Observation 109051: Xanthomendoza montana (L. Lindblom) Søchting, Kärnefelt & S. Kondr.
When: 2012-09-07
No herbarium specimen

Proposed Names

27% (1)
Recognized by sight
29% (1)
Eye3 Eyes3
Recognized by sight: Ubiquitous yellow orange lichen on trees in Utah. These however look to be parasitic on a grey green lichen, which looks like it might be killing the tree.

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Eye3 = Observer’s choice
Eyes3 = Current consensus


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For whatever it’s worth…
By: Jason Hollinger (jason)
2012-09-29 23:21:20 PDT (-0700)

Lichens can’t grow fast enough to compete with the needles toward the end of branches, which is where most photosynthesis takes place, I believe. Where you see abundant growth of lichens on branches and twigs like this, it’s typically near the ground where the branches are growing very slowly (because the tree is putting all its energy into growing much more productive foliage at the top of the tree where there are no lichens).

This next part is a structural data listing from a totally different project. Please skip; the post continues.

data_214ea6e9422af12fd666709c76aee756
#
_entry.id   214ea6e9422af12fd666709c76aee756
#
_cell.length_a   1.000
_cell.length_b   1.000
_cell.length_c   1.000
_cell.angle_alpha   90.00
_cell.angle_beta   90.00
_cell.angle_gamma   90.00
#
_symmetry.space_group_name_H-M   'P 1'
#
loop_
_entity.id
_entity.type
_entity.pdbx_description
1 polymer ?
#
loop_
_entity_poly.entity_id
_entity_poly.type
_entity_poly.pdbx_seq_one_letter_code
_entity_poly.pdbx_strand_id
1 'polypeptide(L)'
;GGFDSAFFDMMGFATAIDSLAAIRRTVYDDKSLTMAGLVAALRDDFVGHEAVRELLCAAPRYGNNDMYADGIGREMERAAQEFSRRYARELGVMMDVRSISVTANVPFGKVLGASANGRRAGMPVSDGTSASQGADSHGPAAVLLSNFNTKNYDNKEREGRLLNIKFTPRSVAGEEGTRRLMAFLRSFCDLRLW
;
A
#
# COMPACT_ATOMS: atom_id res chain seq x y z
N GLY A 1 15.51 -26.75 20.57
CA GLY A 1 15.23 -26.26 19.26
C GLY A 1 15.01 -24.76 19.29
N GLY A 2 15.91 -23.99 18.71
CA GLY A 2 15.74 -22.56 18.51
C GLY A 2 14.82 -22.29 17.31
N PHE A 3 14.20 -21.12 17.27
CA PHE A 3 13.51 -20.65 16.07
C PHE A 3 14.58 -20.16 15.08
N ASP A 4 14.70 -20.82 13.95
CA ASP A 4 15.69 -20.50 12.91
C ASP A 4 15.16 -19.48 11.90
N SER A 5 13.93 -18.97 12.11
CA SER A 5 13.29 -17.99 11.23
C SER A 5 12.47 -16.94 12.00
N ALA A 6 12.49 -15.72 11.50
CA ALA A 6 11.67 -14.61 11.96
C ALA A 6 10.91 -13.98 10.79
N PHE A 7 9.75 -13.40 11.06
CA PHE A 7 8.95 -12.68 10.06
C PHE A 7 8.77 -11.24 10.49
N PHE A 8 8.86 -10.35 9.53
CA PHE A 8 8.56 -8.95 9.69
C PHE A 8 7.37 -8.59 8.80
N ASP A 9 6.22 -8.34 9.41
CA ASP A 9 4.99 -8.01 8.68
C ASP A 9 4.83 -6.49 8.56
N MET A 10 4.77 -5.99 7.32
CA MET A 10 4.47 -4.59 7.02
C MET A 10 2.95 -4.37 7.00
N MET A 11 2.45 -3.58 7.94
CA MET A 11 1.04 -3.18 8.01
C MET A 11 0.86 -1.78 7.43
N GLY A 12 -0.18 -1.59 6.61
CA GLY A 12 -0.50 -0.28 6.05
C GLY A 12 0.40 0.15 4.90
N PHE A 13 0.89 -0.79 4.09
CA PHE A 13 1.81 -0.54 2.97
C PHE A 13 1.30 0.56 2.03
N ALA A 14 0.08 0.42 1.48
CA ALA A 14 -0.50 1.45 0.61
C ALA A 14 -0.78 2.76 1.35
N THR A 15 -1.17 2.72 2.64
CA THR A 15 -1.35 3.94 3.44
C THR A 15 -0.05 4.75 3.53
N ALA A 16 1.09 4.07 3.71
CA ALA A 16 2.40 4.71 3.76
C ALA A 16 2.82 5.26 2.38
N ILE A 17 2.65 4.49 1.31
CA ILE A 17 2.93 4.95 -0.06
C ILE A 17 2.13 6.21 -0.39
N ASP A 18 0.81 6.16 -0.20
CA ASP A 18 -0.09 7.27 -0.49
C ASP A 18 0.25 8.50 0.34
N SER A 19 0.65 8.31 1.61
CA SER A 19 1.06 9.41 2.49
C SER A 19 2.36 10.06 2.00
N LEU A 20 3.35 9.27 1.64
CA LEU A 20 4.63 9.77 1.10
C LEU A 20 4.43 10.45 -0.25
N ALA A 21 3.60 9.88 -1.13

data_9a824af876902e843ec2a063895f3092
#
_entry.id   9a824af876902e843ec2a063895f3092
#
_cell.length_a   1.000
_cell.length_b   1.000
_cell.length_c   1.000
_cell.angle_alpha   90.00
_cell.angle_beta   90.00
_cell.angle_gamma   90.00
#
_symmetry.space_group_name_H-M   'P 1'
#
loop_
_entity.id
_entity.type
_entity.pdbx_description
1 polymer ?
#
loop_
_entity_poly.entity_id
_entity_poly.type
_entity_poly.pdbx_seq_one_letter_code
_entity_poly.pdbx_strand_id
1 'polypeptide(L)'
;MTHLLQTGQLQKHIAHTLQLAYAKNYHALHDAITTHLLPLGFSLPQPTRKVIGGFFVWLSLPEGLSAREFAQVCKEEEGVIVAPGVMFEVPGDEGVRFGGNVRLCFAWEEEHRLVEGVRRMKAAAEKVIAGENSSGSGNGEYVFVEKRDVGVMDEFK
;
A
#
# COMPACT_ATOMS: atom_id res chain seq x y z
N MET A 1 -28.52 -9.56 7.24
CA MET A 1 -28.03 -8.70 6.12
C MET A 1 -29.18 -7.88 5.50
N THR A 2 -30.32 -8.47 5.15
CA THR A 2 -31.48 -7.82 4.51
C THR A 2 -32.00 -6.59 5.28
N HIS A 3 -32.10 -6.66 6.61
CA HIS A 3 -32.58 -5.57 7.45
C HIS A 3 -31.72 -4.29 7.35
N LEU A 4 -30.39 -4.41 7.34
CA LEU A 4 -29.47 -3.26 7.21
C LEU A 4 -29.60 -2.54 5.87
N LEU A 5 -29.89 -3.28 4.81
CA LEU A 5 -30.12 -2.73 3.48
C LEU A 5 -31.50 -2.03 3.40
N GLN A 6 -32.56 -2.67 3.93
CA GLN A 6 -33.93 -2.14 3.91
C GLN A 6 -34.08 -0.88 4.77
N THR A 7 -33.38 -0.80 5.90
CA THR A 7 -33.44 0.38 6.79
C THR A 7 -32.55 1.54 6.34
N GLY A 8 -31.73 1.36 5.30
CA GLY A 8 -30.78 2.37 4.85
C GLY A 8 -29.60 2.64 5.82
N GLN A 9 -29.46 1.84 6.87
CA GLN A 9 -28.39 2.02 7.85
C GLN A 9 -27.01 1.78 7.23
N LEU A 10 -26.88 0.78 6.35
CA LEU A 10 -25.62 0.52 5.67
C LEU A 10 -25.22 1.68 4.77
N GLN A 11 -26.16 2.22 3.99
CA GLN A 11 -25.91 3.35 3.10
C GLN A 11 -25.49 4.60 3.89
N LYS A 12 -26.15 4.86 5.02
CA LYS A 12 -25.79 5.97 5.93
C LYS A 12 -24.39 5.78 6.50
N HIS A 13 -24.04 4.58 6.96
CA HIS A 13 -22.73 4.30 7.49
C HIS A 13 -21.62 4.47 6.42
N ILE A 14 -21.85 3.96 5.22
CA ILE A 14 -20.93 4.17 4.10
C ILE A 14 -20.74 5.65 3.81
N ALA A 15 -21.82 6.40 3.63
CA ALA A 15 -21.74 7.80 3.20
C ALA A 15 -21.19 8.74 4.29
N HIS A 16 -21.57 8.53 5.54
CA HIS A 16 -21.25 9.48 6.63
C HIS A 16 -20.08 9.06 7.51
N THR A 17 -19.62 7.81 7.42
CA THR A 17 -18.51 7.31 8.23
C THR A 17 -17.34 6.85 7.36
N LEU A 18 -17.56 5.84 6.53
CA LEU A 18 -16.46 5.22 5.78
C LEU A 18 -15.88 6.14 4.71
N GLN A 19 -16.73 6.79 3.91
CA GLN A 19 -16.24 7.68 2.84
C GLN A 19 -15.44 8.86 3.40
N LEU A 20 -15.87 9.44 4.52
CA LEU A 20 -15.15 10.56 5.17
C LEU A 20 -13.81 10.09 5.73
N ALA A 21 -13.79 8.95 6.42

The total mass of lichens can be quite impressive, and it’s entirely possible that they contribute to trees falling in wind or snow storms, say. But they definitely do not parasitize the tree, and probably don’t interfering with photosynthesis significantly.

Also note that lichens fix appreciable quantities of nitrogen (this has been well-measured in a variety of forest types around the world), thereby helping fertilize the tree a little. And, hey, maybe they help insulate the branches and bark a little during severe winters?

Admittedly, I’m hardly unbiased in the matter, but I’m inclined to believe that lichens do little or no harm on the balance.

By: Danny Newman (myxomop)
2012-09-07 23:07:46 PDT (-0700)

to what in this photo are you referring?

Created: 2012-09-07 22:53:57 PDT (-0700)
Last modified: 2012-09-29 21:36:39 PDT (-0700)
Viewed: 81 times, last viewed: 2016-10-25 23:37:26 PDT (-0700)
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